Crick and Watson decipher the DNA

James D. Watson

James D. Watson (*April 6, 1928)

On February 28, 1953,  American molecular biologist James D. Watson and English biophysicist Francis Crick announced to friends that they succeeded to determine the chemical structure of DNA.

Already in the 19th century biochemists were able to isolate DNA and RNA from the cell nuclei mixed together. They later found out that DNA and RNA had to be distinct from each other. The nuclein was identified by Friedrich Miescher in 1869 and he later on isolated the pure DNA from a salmon’s sperm. The term ‘nucleic acid’ was then coined by Richard Altmann and it was only found in the chromosomes. The Lithuanian-American biochemist Phoebus Levene at Rockefeller Institute made further achievements concerning the DNA’s structure, showing that its components, the sugar and phosphate chain were linked in the order phosphate-sugar-base. Each of these was named nucleotide and the scientist assumed that the DNA molecule consisted of a string of nucleotide units, which were linked together through phosphate groups. In his understanding however, the chain was short and its bases repeated in a fixed order, the theory that the DNA was a polymer was later suggested by Torbjorn Caspersson and Einar Hammersten.

Francis Crick (1916 – 2004)

Francis Crick (1916 – 2004)

Further efforts on the DNA’s structure were made in the 1950’s, and three known groups worked on the topic. Rosalind Franklin and Maurice Wilkins [6] of King’s College London belonged to the first group, Francis Crick and James Watson from Cambridge formed the second group and Linus Pauling and his team at Caltech depicted the third. Crick and Watson were able to build physical models of metal rods and balls, incorporating the chemical structured of the nucleotides. In the late 1940’s, Pauling and his team discovered many proteins included helical shapes and also Wilkins found out that in the DNA’s structure, helix’ were somehow involved. Watson and Crick then began answering questions like whether the bases pointed toward the helical axis or away or what the angles and coordinated of all atoms and bonds were.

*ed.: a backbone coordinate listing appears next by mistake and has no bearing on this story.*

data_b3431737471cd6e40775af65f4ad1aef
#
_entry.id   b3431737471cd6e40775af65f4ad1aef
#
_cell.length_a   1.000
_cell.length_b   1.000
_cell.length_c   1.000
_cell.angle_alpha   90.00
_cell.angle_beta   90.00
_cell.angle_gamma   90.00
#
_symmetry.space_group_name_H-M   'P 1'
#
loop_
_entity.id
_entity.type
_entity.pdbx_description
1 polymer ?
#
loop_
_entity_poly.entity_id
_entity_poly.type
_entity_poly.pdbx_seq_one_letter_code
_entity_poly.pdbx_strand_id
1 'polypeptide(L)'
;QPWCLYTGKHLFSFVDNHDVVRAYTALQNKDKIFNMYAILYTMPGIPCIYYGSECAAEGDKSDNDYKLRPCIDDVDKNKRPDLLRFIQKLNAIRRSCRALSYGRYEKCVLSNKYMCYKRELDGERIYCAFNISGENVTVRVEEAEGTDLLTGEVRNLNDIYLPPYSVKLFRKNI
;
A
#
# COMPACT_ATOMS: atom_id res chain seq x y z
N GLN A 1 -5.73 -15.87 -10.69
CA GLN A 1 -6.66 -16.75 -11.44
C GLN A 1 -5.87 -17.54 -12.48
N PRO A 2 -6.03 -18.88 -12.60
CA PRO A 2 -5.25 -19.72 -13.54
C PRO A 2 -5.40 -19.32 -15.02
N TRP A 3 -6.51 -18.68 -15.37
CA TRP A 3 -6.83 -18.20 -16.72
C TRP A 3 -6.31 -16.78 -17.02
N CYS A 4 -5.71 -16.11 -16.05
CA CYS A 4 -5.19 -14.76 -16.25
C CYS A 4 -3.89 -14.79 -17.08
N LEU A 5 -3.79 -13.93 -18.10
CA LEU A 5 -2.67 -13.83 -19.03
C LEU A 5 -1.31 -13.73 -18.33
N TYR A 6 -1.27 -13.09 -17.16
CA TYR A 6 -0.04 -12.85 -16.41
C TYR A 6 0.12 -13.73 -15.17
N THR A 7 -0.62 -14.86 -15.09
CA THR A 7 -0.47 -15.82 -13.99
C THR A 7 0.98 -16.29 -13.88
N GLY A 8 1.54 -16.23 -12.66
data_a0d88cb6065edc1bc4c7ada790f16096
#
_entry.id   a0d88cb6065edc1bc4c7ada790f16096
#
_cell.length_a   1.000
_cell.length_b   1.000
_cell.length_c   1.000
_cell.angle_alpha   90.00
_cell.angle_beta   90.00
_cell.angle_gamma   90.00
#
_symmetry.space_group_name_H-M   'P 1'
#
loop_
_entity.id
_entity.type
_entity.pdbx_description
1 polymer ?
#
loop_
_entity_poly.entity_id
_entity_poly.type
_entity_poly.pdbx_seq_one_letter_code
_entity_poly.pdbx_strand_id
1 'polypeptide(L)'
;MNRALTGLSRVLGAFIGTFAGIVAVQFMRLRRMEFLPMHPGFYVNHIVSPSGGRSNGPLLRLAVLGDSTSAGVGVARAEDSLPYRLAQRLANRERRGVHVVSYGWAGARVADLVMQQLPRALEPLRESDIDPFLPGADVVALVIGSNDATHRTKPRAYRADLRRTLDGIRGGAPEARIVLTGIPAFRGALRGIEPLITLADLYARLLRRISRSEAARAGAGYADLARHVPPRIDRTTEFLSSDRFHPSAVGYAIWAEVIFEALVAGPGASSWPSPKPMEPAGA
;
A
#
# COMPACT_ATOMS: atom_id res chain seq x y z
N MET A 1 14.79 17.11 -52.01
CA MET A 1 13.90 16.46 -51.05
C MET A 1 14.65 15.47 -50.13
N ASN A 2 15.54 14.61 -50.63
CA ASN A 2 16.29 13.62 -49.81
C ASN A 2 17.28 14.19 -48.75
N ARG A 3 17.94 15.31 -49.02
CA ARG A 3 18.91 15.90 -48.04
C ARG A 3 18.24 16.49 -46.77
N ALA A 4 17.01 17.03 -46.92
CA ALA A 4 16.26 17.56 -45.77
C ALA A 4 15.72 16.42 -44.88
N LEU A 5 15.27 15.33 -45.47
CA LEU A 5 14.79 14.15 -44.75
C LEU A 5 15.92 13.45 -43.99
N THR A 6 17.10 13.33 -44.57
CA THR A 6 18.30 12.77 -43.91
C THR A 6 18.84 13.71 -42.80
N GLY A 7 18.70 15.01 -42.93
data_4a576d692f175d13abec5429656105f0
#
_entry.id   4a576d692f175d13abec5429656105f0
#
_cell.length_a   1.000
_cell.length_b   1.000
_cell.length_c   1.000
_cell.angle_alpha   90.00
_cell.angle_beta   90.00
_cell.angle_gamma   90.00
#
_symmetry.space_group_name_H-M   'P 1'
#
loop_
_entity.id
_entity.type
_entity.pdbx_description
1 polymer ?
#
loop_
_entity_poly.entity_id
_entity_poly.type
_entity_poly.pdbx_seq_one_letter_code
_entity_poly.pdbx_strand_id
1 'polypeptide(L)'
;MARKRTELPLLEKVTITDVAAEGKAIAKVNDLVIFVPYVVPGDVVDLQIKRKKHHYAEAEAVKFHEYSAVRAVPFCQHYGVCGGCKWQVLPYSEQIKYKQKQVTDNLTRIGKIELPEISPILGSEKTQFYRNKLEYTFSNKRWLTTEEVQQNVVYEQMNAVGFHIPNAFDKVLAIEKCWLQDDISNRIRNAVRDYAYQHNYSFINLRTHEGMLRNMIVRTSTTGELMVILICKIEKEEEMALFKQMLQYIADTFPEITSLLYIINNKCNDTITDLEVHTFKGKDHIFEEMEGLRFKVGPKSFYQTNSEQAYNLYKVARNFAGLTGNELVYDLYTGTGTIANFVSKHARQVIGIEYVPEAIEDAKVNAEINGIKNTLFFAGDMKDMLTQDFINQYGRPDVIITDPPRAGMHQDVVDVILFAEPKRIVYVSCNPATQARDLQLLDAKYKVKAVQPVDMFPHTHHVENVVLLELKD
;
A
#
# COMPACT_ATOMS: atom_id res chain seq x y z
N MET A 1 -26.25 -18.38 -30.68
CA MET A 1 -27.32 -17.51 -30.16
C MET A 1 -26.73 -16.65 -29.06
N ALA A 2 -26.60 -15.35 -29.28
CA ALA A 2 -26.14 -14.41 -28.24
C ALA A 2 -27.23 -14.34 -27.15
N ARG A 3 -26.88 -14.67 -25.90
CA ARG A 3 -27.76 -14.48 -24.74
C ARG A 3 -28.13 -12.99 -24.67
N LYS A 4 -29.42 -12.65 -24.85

Due to an inspiration by Erwin Chargaff, Watson and Crick used X-ray diffraction and added several data by Rosalind Franklin,[5] which resulted in the accurate model of the DNA’s molecular structure. The extraordinary discovery was announced on February 28, 1953 and the news spread quickly. A new milestone was set in molecular biology.

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  • Rosalind Franklins ground breaking work was given by Wilkins to the pair and undoubtedly provided the impetus for their “discovery”. She was never awarded her true recognition as she died from ovarian cancer and was therefore ineligible for her duly deserved noble prize share (no posthumous recognition). The recipients have never been courteous nor grateful enough to acknowledge her vital contribution playing to their own sense of historical importance and downplaying the true influence of her ground breaking findings. Pity this article doesn’t either.

  • Writer lmb is correct. While you do mention the “slight” in your nice tribute to Franklin (2014), your readers should know that Franklin was supposed to attend a meeting where all the principles had gathered but was on vacation. The crucial image was shown, without her permission, and as you point out, the final idea quickly became apparent! Within about 48 hours, Watson and Crick (at a pub) had penned the famous 1953 Nature paper with only a passing mention to Franklin in the acknowledgments. She was robbed! In the 9th ed of Exercise physiology. Energy, Nutrition and Human Performance (; authors McArdle, Katch, Katch), in a chapter dealing with molecular biology and its history, we pay tribute to Franklin and further state, “. . . these revelations reveal a seldom seen but ugly side of some in the basic sciences—cutthroat ways and blind ambition run roughshod over other researchers’ contributions without proper attribution.” Highly recommend this book for insides about Franklin’s contributions: Sayre, Anne (1987) [1975]. Rosalind Franklin and DNA. New York: W.W. Norton & Company, Inc. ISBN 0-393-32044-8.


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